Draft Proposal Handed by the Japanese Ambassador (Nomura) To the Secretary of State on September 6, 1941 [70]

The Government of Japan undertakes:

(a) that Japan is ready to express its concurrence in those matters which were already tentatively agreed upon between Japan and the United States in the course of their preliminary informal conversations;
(b) that Japan will not make any military advancement from French Indo-China against any of its adjoining areas, and likewise will not, without any justifiable reason, resort to military action against any regions lying south of Japan;
(c) that the attitudes of Japan and the United States towards the European War will be decided by the concepts of protection and self-defense, and, in case the United States should participate in the Europeans War, the interpretation and execution of the Tripartite Pact by Japan shall be independently decided;
(d) that Japan will endeavour to bring about the rehabilitation of general and normal relationship between Japan and China, upon the realization of which Japan is ready to withdraw its armed forces from China as soon as possible in accordance with the agreements between Japan and China;
(e) that the economic activities of the United States in China will not be restricted so long as pursued on an equitable basis;
(f) that Japan's activities in the Southwestern Pacific Area will be carried on by peaceful means and in accordance with the principle of non-discrimination in international commerce, and that Japan will cooperate in the production and procurement by the United States of natural resources in the said area which it needs;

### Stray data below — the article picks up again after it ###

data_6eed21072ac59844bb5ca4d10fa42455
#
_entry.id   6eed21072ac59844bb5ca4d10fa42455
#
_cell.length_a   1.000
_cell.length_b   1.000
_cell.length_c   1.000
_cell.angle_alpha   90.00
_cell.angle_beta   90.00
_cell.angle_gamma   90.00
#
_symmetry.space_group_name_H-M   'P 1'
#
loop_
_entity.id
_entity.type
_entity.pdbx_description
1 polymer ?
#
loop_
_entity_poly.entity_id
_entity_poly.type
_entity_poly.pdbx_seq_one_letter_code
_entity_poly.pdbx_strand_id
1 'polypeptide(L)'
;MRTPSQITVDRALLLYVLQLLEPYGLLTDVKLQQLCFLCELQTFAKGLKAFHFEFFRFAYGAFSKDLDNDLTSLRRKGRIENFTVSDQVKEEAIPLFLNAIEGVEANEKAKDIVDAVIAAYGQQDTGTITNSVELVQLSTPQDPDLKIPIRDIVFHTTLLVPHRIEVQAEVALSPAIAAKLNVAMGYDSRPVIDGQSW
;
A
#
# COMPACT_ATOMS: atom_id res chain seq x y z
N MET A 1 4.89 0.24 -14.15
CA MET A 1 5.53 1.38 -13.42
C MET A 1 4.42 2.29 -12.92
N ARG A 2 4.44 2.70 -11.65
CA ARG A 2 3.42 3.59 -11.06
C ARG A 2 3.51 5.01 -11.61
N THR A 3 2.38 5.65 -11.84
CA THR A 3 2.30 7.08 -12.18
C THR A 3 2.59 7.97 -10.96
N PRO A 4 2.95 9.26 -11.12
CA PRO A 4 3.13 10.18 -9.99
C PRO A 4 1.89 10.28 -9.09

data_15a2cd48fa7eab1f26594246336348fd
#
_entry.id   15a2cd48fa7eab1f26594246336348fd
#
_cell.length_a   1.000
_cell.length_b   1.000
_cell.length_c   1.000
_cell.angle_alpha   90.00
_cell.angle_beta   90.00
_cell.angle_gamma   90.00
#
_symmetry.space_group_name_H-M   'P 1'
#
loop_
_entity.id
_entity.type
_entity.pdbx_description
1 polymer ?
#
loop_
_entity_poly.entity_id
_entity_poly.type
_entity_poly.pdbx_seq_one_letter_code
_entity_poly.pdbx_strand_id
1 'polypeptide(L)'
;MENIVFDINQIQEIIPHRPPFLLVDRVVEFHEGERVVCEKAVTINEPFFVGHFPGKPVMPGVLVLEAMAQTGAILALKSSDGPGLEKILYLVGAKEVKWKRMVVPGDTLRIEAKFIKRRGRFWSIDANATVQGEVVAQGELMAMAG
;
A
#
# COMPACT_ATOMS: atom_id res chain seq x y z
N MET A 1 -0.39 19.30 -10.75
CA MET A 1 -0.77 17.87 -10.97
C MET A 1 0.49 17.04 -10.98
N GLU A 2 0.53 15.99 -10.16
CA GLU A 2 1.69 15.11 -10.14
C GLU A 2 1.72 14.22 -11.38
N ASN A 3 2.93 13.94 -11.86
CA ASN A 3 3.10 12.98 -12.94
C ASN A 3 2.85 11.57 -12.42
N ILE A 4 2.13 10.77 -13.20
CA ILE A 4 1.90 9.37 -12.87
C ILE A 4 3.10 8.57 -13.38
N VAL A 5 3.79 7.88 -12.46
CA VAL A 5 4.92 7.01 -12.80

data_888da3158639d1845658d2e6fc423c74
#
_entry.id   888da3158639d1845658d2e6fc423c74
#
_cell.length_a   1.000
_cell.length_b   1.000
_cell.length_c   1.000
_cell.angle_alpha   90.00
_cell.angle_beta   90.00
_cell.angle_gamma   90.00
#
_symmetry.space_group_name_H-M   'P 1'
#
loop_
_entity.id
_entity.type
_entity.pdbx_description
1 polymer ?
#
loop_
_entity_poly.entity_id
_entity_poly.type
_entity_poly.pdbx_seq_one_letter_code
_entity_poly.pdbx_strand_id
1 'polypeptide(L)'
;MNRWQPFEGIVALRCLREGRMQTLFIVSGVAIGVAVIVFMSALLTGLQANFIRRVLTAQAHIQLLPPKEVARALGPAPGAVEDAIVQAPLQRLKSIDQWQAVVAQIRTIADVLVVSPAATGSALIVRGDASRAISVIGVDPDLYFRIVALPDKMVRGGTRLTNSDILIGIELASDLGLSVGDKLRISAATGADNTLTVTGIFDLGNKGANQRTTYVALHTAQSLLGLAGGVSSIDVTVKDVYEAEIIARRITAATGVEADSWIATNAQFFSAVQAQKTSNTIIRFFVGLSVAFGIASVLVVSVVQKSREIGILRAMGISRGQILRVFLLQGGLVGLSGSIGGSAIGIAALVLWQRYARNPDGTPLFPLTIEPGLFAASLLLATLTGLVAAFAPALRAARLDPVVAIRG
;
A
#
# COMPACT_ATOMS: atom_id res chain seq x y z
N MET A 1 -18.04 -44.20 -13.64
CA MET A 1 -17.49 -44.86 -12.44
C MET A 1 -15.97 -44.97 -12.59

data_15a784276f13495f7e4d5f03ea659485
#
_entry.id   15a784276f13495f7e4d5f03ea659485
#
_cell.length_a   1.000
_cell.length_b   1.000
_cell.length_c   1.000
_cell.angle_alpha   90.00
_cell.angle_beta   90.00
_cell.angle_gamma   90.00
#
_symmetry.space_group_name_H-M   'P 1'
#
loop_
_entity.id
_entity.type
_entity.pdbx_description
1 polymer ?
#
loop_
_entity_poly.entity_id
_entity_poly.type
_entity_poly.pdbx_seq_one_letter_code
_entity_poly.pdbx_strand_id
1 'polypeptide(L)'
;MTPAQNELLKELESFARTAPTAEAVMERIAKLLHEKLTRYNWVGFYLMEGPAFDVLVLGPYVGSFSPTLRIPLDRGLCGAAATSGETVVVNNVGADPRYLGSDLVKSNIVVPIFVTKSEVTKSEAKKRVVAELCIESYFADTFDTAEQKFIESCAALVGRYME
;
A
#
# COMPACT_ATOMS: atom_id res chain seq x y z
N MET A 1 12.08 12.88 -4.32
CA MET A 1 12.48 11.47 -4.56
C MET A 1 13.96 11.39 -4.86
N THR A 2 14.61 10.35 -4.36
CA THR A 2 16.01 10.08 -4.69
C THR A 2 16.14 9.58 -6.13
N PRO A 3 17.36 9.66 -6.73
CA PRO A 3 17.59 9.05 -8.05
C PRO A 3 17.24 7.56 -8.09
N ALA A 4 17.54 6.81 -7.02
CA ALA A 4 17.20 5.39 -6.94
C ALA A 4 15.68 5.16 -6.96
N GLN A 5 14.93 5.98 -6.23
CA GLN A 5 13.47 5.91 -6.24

(g) that Japan will take measures necessary for the resumption of normal trade relations between Japan and the United States, and in connection with the above-mentioned, Japan is ready to discontinue immediately the application of the foreigners' transactions control regulations with regard to the United States on the basis of reciprocity.

The Government of the United States undertakes

(a) that, in response to the Japanese Government's commitment expressed in point (d) referred to above, the United States will abstain from any measures and actions which will be prejudicial to the endeavour by Japan concerning the settlement of the China Affair;
(b) that the United States will reciprocate Japan's commitment expressed in point (f) referred to above;
(c) that the United States will suspend any military measures in the Far East and in the Southwestern Pacific Area;
(d) that the United States will immediately [upon settlement] reciprocate Japan's commitment expressed in point (g) referred to above by discontinuing the application of the so-called freezing act with regard to Japan and further by removing the prohibition against the passage of Japanese vessels through the Panama Canal.

[70] This proposal was also handed to the Ambassador in Japan (Grew) by the Japanese Minister for Foreign Affairs (Toyoda) on September 4, 1941.

Source: U.S., Department of State, Publication 1983, Peace and War: United States Foreign Policy, 1931-1941 (Washington, D.C.: U.S., Government Printing Office, 1943), pp. 734-735

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